Strategies for Improving RNAi Screening Success: Using a Ubiquitin-EGFP Assay to Identify Druggable Genes Required for Proteasome Function
Poster Dec 15, 2016
Anja van Brabant Smith, Elena Maksimova, Matthew Brenton, Mark Deiparine, Rachel Edwards, Phoenix Kwan, Amanda Birmingham, Devin Leake
RNA interference (RNAi) screens represent an effective method to identify novel therapeutic targets and to elucidate mechanisms of action or sensitivity to drugs. In spite of its immense potential, RNAi screening presents unique challenges that must be addressed to ensure success. We will describe the strategies employed to provide meaningful screening results. As a case study, we will discuss a cell-based assay using a ubiquitin-EGFP cell line to screen for genes that when silenced inhibit proteasome function and/or affect cell viability. We will describe the approaches used to ensure effective delivery of siRNA molecules and to identify robust siRNA controls. We will also provide strategies used to validate compatibility of the RNAi automation platform with the phenotype being analyzed. Finally, we will discuss the data analysis and hit identification methods commonly used along with approaches for follow-up analysis of potential hits from primary screening.
Genome-wide association studies (GWAS) have identified more than 100 genetic loci associated with type 2 diabetes. The majority of these are located in the intergenic or intragenic regions suggesting that the implicated variants may alter chromatin conformation. This, in turn, is likely to influence the expression of nearby or more remotely located genes to alter beta cell function. At present, however, detailed molecular and functional analyses are still lacking for most of these variants. We recently analysed one of these loci and mapped five causal variants in an islet-specific enhancer cluster within the STARD10 gene locus. Here, we aimed to understand how these causal variants influence b-cell function by alteration of the chromatin structure of enhancer clusterREAD MORE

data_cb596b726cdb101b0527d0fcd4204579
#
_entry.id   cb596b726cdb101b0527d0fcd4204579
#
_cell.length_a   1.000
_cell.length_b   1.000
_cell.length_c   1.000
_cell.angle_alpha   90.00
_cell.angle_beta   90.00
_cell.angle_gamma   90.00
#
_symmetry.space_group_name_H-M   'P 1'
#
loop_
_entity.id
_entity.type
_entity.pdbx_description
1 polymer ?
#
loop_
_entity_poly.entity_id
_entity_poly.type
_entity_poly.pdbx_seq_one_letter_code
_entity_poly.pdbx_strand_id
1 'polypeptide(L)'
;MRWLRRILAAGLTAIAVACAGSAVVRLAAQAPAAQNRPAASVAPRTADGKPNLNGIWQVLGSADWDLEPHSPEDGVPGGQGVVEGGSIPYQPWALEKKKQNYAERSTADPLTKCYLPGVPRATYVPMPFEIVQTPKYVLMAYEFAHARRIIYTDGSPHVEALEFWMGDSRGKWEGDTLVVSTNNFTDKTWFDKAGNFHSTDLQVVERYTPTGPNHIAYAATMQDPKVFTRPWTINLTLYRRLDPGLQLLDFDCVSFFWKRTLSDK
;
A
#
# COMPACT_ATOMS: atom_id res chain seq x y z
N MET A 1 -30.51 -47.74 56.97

Early life stress (ELS) is highly associated with development of psychopathology
and mood disorders in adulthood. Genetic studies have identified variation in the gene calcium voltage-gated channel subunit alpha1C (CACNA1C) to increase risk for several psychiatric disorders. This poster assessed the expression of Cacna1c following prepubertal stress.
RNA interference (RNAi) using small interfering RNAs (siRNAs) is an important technology for down-regulation of gene expression and a powerful tool to study cellular processes and pathways. Previously, large collections of siRNAs were available only for traditional experimental model systems, such as human and mouse, and predominantly provided as chemically synthesized libraries.READ MORE